"Mind your heart" : a study of the possible influence of mindfulness for applying intuitive resources in decision making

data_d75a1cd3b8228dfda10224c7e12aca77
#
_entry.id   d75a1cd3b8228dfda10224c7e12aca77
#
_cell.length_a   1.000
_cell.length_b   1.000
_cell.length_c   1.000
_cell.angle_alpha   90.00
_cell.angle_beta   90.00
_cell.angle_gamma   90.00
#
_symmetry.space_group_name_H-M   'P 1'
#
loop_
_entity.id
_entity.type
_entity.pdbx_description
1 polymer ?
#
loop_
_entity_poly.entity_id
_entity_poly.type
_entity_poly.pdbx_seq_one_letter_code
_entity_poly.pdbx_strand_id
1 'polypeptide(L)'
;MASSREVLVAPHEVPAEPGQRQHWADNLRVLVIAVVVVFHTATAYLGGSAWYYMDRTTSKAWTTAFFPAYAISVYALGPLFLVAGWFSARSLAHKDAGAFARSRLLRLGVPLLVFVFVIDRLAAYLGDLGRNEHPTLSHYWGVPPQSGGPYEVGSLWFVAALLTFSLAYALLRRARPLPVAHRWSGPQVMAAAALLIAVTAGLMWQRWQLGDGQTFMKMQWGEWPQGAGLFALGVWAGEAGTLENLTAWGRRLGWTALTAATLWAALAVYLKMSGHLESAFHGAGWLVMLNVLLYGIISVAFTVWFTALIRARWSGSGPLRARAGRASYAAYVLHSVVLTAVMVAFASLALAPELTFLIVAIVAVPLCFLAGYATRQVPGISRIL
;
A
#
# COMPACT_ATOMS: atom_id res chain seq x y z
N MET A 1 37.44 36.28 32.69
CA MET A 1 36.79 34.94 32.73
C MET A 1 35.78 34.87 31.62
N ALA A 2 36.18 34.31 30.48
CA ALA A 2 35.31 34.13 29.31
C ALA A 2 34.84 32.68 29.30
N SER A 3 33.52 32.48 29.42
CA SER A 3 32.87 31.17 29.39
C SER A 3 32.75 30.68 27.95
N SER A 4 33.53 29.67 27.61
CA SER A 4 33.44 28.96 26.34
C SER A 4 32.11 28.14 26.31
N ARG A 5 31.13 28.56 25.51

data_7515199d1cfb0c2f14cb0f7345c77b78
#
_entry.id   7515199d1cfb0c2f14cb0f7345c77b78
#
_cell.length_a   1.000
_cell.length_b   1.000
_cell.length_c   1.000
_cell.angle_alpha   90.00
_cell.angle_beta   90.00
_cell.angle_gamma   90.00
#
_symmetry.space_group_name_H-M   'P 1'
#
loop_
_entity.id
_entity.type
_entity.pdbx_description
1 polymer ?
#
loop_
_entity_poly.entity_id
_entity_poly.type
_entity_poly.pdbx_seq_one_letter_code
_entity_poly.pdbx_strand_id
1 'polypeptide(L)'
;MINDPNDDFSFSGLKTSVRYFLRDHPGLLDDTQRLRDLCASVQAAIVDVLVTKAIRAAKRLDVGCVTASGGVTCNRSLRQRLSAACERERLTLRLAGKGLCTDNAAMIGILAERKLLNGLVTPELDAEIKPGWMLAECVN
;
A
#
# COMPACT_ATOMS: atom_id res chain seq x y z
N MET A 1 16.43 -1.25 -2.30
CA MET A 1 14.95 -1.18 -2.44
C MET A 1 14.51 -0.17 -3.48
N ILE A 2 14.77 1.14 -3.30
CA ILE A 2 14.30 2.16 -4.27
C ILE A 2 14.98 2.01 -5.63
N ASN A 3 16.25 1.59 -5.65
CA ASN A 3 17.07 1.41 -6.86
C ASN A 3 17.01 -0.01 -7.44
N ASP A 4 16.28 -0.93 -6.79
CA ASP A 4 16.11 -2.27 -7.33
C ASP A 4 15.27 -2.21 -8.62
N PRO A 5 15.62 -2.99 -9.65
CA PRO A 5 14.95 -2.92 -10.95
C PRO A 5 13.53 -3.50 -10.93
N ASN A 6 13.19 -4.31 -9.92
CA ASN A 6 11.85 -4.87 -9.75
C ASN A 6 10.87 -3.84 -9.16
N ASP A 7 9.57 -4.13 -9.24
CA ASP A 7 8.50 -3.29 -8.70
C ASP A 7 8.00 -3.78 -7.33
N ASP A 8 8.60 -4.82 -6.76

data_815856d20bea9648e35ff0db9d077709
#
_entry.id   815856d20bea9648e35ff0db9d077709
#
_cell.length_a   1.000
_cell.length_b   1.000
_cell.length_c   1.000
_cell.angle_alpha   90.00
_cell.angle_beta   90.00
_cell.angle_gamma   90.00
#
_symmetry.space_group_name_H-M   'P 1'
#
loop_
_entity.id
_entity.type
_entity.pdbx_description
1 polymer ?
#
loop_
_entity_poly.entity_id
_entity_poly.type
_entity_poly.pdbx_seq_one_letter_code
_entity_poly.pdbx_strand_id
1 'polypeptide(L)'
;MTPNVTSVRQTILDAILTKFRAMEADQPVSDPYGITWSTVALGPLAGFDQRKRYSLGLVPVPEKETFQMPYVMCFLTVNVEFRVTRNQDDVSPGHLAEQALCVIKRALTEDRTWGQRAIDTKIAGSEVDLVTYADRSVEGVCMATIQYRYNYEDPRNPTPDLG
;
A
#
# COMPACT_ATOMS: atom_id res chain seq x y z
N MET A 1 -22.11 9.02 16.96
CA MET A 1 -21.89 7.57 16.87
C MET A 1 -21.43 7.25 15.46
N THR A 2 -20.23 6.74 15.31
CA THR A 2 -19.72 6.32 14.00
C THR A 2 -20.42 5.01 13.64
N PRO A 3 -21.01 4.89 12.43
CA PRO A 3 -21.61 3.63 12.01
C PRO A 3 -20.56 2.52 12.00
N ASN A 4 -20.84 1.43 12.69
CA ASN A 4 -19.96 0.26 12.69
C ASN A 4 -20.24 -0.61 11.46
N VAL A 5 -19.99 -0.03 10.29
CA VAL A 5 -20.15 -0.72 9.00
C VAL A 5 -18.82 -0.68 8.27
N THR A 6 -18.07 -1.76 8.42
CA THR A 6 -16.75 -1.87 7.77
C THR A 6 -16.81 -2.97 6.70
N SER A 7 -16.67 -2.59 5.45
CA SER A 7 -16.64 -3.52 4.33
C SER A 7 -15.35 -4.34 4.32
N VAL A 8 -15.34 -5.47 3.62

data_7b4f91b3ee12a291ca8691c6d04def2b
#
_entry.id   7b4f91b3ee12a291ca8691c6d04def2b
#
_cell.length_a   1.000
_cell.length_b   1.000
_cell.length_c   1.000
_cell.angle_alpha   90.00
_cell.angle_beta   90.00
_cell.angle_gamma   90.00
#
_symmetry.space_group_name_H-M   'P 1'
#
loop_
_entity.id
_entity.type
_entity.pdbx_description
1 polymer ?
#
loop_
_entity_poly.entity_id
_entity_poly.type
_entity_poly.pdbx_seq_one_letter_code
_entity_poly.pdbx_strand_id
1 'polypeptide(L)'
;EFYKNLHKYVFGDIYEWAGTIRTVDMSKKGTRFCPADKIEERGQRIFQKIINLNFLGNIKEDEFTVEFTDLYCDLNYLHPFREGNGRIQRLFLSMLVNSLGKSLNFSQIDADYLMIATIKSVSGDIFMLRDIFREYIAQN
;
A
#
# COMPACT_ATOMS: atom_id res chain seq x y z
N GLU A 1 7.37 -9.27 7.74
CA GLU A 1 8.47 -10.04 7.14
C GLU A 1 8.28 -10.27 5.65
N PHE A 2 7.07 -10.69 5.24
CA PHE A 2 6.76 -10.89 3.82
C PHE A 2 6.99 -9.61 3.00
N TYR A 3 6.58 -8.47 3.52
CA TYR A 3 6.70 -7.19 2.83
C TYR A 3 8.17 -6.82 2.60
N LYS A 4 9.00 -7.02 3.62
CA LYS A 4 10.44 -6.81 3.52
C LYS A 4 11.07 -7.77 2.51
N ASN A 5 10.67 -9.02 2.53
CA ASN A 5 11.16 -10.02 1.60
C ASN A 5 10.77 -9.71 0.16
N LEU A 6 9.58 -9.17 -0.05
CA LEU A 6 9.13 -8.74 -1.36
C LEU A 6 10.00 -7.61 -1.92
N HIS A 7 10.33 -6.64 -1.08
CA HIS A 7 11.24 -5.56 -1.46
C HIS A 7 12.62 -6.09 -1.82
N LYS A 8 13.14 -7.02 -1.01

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This thesis explores if mindfulness practise makes it easier to access intuitive resources and how that might facilitate decision-making. The concept Intuitive Resources is applied to emphasise positive attributes and plural perspectives on intuition, and that way be able to take more of human experience into consideration. Interpretative Phenomenological Analyses, IPA, was used as a phenomenological approach to the raw data from semi structured interviews. Three group themes were identified across four cases, indicating an overarching theme leading to a conclusion about the findings. The three group themes are 1)”Discrimination, and recognition of habitual and/or fear based actions”, 2) “Intuition is a physical experience”, 3) “Increased sense of calmness and openness connected to intuitive resources.” The overarching theme concludes that the informants after starting to practice mindfulness seem to more efficiently make use of their overall resources included intuitive resources, given there are no need to make quick and hasty decisions. The discussion goes into exploring the findings in relation to two contemporary main views of intuitive resources, and evaluates if the practise of mindfulness influence the access to these resources and how decision-making might thereby be facilitated. The finding in this project indicates that mindfulness practise seems to enhance the availability of perceived information in the present moment and provide the necessary calmness and openness for discriminating between elements of information to facilitate decision-making. The participants appear to be better able to discern if information from intuitive perception is useful to consider in their decisions. At the end light is shed on the usefulness of this research in counselling.